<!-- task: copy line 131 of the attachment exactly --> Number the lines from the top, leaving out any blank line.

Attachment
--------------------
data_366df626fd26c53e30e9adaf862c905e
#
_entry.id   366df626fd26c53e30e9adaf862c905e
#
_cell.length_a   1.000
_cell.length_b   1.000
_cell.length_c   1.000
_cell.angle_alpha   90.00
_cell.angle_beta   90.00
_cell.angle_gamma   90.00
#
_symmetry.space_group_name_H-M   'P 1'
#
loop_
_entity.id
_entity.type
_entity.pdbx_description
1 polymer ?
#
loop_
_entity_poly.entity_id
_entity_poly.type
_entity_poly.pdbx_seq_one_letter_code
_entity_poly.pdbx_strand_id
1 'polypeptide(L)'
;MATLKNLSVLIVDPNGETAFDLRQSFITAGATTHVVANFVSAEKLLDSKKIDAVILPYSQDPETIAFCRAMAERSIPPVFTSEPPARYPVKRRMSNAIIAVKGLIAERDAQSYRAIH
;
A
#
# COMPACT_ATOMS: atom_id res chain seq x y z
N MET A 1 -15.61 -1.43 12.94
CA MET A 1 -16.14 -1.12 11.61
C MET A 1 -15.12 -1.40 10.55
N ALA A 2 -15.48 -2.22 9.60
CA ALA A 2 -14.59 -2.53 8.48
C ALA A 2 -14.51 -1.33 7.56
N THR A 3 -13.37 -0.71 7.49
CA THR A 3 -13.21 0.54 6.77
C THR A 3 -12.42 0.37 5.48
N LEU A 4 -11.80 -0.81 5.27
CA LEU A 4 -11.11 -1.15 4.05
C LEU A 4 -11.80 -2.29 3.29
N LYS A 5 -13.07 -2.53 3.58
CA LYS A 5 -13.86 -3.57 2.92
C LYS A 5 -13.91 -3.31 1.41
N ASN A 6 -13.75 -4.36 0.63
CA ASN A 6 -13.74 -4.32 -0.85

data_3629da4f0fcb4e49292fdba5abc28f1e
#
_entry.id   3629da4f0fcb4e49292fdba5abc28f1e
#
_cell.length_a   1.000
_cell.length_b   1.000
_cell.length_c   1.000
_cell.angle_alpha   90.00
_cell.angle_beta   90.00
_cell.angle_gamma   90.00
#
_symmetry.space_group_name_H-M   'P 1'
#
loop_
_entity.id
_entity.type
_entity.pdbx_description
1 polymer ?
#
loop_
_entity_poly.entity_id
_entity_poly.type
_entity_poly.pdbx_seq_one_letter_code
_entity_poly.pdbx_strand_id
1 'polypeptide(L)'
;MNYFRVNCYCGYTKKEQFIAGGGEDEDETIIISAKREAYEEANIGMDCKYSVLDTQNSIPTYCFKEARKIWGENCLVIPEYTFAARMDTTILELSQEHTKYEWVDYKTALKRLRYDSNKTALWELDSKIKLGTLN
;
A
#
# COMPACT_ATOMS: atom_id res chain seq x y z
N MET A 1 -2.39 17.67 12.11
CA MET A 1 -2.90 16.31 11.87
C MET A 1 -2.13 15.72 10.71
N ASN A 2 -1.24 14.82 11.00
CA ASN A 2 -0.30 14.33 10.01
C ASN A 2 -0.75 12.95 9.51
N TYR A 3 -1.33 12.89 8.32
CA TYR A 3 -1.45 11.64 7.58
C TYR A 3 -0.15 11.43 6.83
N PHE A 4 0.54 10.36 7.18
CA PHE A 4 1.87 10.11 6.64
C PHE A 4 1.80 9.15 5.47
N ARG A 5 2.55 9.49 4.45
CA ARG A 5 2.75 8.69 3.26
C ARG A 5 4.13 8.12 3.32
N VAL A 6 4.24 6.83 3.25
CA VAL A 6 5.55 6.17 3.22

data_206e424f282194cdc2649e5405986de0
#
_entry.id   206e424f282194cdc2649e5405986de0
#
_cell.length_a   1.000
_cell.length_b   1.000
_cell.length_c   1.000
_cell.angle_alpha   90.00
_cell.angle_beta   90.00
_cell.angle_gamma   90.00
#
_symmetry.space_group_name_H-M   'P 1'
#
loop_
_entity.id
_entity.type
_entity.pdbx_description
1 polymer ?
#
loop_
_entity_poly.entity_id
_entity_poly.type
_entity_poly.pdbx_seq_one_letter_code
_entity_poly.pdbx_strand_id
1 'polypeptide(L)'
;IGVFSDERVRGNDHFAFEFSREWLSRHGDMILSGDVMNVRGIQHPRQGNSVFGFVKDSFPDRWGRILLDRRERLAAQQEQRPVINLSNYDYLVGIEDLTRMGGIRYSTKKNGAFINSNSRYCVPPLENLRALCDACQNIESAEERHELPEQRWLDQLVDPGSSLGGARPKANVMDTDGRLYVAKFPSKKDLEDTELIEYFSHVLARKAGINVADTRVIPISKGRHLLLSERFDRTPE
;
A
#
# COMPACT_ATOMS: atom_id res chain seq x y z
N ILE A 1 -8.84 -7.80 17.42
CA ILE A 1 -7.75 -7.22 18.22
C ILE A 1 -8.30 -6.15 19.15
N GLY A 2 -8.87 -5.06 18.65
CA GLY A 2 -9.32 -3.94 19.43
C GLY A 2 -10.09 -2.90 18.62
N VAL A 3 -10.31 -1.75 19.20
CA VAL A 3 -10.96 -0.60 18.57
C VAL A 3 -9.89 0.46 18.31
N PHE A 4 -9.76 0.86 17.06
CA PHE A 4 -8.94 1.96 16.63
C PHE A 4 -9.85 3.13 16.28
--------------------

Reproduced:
N VAL A 3 -10.31 -1.75 19.20